Do’s and Don’ts for Non-Occupant Cosigner in Mortgage Application

Do’s and Don’ts for Non-Occupant Cosigner in Mortgage Application

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Applying a mortgage with a cosigner can be very helpful for someone who is stepping into the housing market for the first time. It is similar to being a cosigner in your child’s credit card. On the other hand, it also means that you are agreeing to support the mortgage in case things go south. Here are some important factors to keep in mind if a mortgage is being signed with a cosigner.

Cosigner’s Responsibilities

Cosigning a mortgage application reflects responsibility. It means that you are sharing the responsibility of a mortgage and putting your credit score on the risk. To put it simply, if the applicant does not pay an installment, the lender has every right to collect the payment from you. In fact, your credit report will also show the late payment.

Since you are about to put your credit score on the line, the decision must be taken after serious thought tinkering. Ensure that you are partnering with a reliable person whom you trust.

Traditional Loan Requirements

In case of non-occupant co-borrower, it is not necessary for the cosigner to occupy the property. The credit score, however, will be attached with the mortgage application. The score is also used to calculate the applicant’s loan qualification. The DTI or debt-to-income ratio can alter a lot of loan applications. All the lenders do not have same policy and hence this can differ significantly.

Home Expense to Income Ratio

Home expense to income ratio also includes the cosigner’s debts and income. This figure represents the monthly insurance, taxes, interest and principal. The association dues of homeowner are also included here.

Cosigner in FHA Loans

Special restrictions are applicable to cosigner in FHA loans. At most, two applicants can be co-signer. All the cosigner must be USA residents. In case the property is already occupied, the maximum of 70% Debt to Income Ratio (DTI) is applicable and the down payment limit is around 20% of the equity. In case you want to put a higher down payment, the DTI limit is practically unlimited. Other important guidelines include:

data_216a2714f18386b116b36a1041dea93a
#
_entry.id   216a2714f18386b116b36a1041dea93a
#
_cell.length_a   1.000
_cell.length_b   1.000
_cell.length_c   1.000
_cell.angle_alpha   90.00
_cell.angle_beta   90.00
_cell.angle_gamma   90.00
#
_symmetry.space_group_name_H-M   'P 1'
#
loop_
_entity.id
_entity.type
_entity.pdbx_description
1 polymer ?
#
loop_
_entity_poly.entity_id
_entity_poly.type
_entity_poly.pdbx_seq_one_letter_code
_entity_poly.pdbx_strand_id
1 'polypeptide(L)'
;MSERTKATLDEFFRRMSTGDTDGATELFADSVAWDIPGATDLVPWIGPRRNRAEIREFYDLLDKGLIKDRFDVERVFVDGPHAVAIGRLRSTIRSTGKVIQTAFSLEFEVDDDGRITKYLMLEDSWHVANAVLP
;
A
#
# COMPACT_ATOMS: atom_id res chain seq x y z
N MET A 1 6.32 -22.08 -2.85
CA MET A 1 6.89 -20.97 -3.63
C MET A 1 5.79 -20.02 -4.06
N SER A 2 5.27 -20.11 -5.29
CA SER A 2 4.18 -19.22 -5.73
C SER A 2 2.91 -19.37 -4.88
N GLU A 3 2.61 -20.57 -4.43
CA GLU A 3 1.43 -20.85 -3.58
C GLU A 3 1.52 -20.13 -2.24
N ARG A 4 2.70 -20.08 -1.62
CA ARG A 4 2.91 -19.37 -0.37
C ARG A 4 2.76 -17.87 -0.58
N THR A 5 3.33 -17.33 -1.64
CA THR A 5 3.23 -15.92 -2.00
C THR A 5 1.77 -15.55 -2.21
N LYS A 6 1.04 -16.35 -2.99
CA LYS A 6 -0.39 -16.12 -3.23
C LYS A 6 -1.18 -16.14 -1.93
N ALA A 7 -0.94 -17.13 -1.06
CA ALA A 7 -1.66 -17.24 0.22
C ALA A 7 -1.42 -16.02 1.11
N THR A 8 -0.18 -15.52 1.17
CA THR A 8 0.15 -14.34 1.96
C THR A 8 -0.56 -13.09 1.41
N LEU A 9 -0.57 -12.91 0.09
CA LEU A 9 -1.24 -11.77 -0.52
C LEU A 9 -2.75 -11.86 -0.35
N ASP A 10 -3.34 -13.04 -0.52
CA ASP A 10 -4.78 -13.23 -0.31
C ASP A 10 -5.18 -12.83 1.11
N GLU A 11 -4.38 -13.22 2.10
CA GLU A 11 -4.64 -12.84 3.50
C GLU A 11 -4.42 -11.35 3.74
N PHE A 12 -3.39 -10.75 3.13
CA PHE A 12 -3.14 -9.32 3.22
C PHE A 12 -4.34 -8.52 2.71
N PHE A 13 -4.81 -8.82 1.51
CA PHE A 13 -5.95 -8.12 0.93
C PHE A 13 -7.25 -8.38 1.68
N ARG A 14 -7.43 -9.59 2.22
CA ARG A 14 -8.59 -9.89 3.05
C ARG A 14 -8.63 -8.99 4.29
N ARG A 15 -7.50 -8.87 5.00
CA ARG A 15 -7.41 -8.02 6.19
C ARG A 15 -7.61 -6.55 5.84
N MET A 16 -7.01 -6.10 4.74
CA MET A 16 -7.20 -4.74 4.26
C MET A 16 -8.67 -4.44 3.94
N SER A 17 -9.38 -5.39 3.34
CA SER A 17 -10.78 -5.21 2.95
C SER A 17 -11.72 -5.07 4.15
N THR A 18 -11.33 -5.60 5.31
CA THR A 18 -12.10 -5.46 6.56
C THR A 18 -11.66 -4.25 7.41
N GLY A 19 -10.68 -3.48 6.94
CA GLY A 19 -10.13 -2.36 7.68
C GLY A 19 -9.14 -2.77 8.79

• Only single family residences allowed
  • Non-occupant cosigner must be a friend or close relative
  • Detailed description of the cosigner’s credit record

When signing a mortgage application with someone else, you must take into consideration your own mortgage expenses. In case an installment is missed, you will just mess up your own mortgage payment for the month.

Maintaining Credit Score being a Cosigner

Always make sure you have the ability to pay up a missed mortgage payment. Being a cosigner, you have promised to share the burden with the other party in the application. So, manage your expenses to take out at least one month’s mortgage payment to maintain a safety net for your credit score.

If you foresee that the primary applicant isn’t going to fulfill his payments in the coming months, be ready with a legal team beforehand. Yes, you have agreed to always show up with mortgage, but a failed shared mortgage proposition can result in a foreclosure. And being a responsible cosigner, you should be prepared beforehand.

Uthaiah Kokkalera

Revive Property Group

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